Greentown Glass


Rooster and I planned to make the Greentown Glass Museum one of our stops on our explorations through Indiana. Then, COVID-19 brought everything to a screeching halt. Therefore, we gave up all hope of solving the mystery of what was so special about Greentown glass.

On a cloudy winter afternoon, We traveled down the highway that runs through the small Indiana community of Greentown. We were on our way to somewhere else when Rooster noticed a sign suspended above the sidewalk. The sign read, “Collectables, Antiques,  and Greentown Glass.”

Rooster said, “Why don’t we stop here. The place looks interesting,” as he pulled the Chevy Spark to the curve. Skepticism about the treasures we’d find inside hovered in the back of my mind. It turns out I was in for an unsuspected surprise. D&B Antiques and Collectables, located at 107 W. Main Street, is a member of the National Greentown Glass Association.

The Greentown Glass story

The Indiana Tumbler and Goblet Company, located in Greentown, Indiana, made glass between 1894 and 1903. They experienced a good nine-year run until a fire destroyed the factory on June 13, 1903. The source of the fire remains a mystery. The most common theory is a can of soda was left too close to other chemicals, causing a chain reaction. Still, a belief exists that the fire could be arson. The short life of the factor makes Greentown Glass the most expensive American cut-glass due to its rarity.

In a typical year, the Greentown glass festival is held the second week in June. Hopefully, the Greentown Glass Museum will be open then. They have over 2,000 pieces of glass and other historical items. Glass manufacturing was an important industry in Indiana during the Industrial Revolution. I wrote about how the Ball family made their fortune manufacturing canning jars in my blog entitled Minnetrista. The abundance of natural gas discovered in Central Indiana provided the needed energy source required to produce glass.

What D & B Antiques & Collectables had to offer

Rooster and I spent an hour examining the items in the antique shop. The store looked small from the street. Once we got inside we discovered it to be much larger than it first appeared.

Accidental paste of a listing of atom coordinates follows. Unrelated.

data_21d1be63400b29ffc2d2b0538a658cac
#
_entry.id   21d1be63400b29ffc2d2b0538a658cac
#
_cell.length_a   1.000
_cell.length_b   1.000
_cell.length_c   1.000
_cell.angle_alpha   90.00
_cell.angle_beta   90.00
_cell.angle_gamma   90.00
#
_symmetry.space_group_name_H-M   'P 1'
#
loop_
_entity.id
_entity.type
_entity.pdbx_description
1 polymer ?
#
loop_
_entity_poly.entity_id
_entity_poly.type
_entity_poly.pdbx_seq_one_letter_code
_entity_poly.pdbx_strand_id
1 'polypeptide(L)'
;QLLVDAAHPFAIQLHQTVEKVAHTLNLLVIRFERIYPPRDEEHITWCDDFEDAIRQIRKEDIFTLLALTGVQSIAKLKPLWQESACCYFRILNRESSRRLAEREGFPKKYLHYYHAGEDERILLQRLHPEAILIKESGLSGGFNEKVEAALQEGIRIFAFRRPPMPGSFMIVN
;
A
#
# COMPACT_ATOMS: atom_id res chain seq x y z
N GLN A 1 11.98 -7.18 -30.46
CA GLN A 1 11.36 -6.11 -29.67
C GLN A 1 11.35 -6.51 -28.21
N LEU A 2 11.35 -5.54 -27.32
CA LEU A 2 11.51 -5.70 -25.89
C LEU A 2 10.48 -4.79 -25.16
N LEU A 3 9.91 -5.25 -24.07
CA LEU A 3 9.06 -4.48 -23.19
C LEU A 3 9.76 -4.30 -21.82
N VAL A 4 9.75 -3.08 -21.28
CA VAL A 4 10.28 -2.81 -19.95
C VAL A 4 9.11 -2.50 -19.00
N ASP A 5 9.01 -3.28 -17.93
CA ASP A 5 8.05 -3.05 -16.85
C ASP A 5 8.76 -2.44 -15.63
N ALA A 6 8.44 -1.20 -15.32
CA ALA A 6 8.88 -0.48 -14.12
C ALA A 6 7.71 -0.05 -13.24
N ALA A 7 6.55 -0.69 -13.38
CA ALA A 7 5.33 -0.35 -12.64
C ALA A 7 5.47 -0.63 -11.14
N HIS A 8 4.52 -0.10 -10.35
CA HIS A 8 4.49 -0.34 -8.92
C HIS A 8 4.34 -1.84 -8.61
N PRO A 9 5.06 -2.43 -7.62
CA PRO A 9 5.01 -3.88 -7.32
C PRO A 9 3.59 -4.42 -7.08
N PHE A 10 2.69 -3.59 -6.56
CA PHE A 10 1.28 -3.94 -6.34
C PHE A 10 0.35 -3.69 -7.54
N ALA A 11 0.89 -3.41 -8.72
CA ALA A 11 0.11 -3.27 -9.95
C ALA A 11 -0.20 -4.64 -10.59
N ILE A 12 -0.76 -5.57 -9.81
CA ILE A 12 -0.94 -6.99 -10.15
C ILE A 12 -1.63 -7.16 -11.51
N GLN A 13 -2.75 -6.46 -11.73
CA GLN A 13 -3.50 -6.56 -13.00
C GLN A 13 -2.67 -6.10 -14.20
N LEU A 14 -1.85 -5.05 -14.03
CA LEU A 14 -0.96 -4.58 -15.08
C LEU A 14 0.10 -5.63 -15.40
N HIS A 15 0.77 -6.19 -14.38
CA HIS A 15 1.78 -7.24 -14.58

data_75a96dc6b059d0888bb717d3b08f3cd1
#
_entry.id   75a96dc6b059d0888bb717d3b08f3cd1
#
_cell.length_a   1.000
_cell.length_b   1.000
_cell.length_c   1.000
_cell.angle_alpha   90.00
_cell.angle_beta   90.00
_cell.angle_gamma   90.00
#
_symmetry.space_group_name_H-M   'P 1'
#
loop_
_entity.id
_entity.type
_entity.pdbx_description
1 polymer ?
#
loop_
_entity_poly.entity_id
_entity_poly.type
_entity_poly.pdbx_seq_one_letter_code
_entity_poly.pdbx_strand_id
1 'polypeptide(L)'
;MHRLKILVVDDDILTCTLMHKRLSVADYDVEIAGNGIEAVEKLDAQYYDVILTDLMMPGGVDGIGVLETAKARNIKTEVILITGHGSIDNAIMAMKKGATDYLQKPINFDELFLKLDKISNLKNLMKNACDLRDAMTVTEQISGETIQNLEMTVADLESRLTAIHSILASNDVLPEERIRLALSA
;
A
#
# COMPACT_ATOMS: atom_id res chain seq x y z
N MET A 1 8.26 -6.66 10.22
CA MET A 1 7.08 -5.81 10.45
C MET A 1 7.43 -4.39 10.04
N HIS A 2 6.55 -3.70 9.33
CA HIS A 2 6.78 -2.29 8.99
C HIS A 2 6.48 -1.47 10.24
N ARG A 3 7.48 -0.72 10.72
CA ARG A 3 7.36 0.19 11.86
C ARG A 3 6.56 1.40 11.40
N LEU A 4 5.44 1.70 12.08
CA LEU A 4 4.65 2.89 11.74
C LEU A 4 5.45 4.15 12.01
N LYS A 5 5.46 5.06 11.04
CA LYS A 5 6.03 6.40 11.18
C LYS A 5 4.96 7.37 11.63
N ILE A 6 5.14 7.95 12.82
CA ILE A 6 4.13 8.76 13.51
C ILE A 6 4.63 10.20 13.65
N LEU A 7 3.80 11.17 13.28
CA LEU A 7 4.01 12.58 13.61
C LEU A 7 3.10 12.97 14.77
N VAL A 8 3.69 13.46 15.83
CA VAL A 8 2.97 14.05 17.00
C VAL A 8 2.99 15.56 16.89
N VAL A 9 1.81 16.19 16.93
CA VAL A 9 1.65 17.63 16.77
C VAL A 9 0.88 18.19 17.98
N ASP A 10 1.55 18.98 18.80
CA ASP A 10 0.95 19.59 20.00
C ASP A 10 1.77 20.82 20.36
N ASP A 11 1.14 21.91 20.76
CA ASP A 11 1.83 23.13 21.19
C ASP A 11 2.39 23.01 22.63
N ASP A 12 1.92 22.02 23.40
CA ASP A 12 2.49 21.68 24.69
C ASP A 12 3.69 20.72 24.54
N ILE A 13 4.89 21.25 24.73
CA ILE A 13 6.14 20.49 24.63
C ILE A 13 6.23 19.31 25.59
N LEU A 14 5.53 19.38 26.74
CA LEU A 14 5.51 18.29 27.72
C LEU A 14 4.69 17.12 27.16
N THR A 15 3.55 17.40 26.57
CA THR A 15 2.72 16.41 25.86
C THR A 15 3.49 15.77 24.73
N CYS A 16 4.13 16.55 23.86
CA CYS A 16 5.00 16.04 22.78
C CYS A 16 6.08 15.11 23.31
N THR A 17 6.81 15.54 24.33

I found numerous old quilts.

There was cabinet after cabinet filled with Greentown Glass.

Other interesting items appeared in the store.

I discovered the biggest surprise in the backroom. It appears the shop is a part of the National Greentown Glass Association. I never knew such an organization existed before we visited the small antique shop.

In conclusion

Rooster and I enjoyed our short visit to D & B Antiques and Collectables. I learned many things during our visit like I always do in these out of the way Indiana places. Maybe things will be back to some semblance of normal in the spring. I would like to go to the museum and attend the festival. I think it will be a lot of fun.

Who is Molly Shea?

Molly Shea is an accomplished fictional short story writer from Indiana who writes short stories and novels about a fictional town called Tecumseh.  To read more of her short stories and adventures, click here.

Be sure to follow Molly on Twitter!

Published by henhouselady

I am the author of Saving the Hen House. I didn't know when I started it would turn into a series. I love to ride motorcycles, the blues, my family, and going on adventures. This old hen rocks.

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